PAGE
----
You’ve got to draw the line somewhere, I suppose. Sporting convention suggests you should rule it across the page just under your third-place finisher.
You hang a medal of a different precious metal around the neck of each contestant admitted, take a few exuberant podium snaps, if you like. And then, in our case at least – with the memories of so many V6s, V8s, V10s, flat sixes, straight sixes and turbo fours still competing to ring in your ears – you very calmly wend your way home.
And, in the end, that’s what we did – minus the neck ornamentation. But, as will become apparent when you get to the end of this test bonanza and take in our table of judges’ votes (no peeking), if what you are about to read had been a top-two duel, it might have been a fairer denouement.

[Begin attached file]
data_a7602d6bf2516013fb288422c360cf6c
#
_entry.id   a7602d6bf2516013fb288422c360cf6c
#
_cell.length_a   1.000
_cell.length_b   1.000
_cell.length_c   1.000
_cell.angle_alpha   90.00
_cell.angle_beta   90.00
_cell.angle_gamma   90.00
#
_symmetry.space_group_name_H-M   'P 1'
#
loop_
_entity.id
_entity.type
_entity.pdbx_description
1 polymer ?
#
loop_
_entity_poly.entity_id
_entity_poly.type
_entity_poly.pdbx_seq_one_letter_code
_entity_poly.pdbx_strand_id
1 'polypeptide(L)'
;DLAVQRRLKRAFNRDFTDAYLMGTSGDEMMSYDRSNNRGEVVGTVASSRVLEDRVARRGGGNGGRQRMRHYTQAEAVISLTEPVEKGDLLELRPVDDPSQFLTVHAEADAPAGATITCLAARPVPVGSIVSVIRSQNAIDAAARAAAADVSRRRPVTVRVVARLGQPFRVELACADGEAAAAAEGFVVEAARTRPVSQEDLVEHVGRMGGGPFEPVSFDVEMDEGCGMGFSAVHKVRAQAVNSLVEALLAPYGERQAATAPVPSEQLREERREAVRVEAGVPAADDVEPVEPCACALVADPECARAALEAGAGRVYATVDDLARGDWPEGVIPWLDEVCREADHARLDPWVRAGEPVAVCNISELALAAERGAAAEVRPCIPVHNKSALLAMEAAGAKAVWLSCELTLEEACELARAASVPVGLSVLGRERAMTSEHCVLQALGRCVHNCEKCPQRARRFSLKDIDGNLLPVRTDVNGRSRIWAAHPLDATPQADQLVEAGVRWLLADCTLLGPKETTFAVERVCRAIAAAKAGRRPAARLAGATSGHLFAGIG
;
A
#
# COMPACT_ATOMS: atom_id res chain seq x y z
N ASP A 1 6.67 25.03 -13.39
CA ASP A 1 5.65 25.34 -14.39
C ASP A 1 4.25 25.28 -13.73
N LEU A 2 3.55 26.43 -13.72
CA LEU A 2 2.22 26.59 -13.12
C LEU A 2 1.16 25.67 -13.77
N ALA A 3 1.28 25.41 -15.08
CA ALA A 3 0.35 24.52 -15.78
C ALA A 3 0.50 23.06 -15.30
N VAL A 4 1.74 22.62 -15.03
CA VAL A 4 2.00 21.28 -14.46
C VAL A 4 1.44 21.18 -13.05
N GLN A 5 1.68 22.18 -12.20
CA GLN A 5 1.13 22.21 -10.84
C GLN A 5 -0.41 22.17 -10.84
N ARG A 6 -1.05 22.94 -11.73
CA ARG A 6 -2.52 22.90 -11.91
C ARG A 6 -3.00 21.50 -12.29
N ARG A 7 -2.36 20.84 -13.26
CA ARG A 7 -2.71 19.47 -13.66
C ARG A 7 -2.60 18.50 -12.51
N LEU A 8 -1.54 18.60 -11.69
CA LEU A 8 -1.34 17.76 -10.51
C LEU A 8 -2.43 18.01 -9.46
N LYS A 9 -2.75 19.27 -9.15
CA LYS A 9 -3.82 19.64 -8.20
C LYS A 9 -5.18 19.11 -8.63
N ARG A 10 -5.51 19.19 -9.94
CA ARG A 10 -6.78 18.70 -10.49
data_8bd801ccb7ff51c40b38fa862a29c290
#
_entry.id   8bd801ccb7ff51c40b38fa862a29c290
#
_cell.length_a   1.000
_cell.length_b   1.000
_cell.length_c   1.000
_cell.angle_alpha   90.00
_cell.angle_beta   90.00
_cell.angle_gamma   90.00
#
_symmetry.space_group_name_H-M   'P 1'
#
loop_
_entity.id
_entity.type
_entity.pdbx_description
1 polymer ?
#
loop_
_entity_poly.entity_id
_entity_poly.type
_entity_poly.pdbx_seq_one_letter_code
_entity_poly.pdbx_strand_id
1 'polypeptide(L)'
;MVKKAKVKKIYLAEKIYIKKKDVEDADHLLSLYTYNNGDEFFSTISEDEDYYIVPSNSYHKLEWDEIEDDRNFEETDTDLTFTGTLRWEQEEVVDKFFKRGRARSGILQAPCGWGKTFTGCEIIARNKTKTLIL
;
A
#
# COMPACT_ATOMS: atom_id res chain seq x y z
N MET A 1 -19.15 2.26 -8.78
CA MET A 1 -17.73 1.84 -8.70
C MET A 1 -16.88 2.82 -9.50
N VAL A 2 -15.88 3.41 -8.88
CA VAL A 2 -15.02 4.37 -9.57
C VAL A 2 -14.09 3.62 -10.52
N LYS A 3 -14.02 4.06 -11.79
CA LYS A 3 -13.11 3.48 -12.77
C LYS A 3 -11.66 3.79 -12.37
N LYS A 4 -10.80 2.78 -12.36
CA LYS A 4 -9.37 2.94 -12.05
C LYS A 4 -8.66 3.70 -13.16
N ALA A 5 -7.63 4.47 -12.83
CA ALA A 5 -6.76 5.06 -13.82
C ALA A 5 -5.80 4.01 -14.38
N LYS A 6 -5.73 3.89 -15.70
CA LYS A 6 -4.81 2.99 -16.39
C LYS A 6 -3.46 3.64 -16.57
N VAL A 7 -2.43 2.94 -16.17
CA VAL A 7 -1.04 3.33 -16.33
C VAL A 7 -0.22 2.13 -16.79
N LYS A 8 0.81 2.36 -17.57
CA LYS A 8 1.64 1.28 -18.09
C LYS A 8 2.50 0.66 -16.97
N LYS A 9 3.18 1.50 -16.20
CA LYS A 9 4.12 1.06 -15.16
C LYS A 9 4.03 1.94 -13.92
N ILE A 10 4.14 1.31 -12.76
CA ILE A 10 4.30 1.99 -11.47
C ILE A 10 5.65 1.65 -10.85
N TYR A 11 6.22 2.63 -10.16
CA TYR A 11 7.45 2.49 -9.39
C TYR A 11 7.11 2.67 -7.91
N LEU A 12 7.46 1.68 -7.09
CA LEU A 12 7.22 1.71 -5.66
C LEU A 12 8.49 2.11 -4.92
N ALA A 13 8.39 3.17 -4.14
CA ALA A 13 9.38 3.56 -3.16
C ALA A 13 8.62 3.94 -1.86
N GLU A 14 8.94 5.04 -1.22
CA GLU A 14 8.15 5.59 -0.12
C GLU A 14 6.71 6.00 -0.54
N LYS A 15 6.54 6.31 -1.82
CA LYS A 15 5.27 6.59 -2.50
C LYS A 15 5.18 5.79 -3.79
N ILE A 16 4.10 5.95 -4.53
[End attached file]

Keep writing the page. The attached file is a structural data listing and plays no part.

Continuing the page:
Or a top-five royal rumble. Because when we’d finally driven the tread off every last tyre in the Anglesey paddock, wiped the childish grins from our faces, composed our thoughts and cast our votes, the judges of this year’s Britain’s Best Driver’s Car contest were heard to agree that they couldn’t remember a field of cars quite as competitive. Scoring more than 200 points out of a maximum 250 among cars this good felt like a cast-iron indicator of greatness. In another year, someone said, any car attracting enough credit to take it above that threshold could have landed an outright Handling Day title. Five cars managed it – five were in the 200 club. One each for the judges, conveniently. Imagine that.